London’s Heathrow Airport has already seen a further decline in the number of passengers passing through its base in 2021 compared to Black 2020, with the cancellation of Omicron variant series flights.
The London “hub” received only 19.4 million passengers last year, a quarter of its pre-infection levels and 12.3% lower than by 2020, according to data released by Heathrow in a press release on Tuesday.
“COVID-19 continues to pose significant challenges to the travel industry” and in December alone “600,000 passengers canceled their travel plans from Heathrow due to uncertainty caused by restrictions on Omicron and international travel,” the airport said.
Susanna Schreider, a researcher at Hargreaves Lansdowne, said:
Restrictions that disappear before reappearing with the arrival of new types “clearly led to a decline in confidence among travelers,” he added.
Asia-Pacific (-40.3%), non-EU Europe (-13.8%) and North America (-13.6%) saw the biggest decline in passenger numbers last year. The EU was slightly less affected (-9.9%).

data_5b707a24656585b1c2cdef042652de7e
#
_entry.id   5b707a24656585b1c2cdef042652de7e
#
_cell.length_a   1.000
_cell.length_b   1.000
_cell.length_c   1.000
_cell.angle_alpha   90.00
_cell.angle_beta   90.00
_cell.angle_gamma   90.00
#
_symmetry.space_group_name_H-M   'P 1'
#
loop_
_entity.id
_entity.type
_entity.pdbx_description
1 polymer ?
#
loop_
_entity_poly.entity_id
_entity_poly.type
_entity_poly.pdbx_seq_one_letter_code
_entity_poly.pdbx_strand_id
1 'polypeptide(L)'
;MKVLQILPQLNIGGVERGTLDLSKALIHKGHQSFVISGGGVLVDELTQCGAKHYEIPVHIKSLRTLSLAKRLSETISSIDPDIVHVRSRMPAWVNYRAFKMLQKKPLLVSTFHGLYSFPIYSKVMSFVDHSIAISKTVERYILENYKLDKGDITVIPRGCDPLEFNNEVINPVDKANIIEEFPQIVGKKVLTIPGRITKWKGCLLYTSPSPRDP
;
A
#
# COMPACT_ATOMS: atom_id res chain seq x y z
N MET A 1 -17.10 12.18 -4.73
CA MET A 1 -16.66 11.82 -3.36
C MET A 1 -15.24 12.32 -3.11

Heathrow predicts that the number of passengers will not return to pre-epidemic levels until 2025, according to the International Air Transport Association (IATA).
While the UK has already relaxed the Govt-19 test requirements for new arrivals last week, the Airport Committee “urges the UK Government to complete all tests for fully vaccinated passengers.”
It also calls for the adoption of highly predictable and restrictive rules of conduct for the “appearance of anxious variations in the future.”
“The aviation sector will not fully recover until all (restrictions) are removed, and there is no risk of them coming into force again in the very short term,” said Heathrow boss John Holland. -Kaye, quoted in the press release.
Heathrow announced in October that it had accumulated a total of 4 3.4 billion in losses since the outbreak and said it would continue to lose money in the three quarters from 2021 despite the lifting of health restrictions.
It adjusted for pre-tax losses of £ 1.1 billion in the first nine months of the year, more than a third of last year.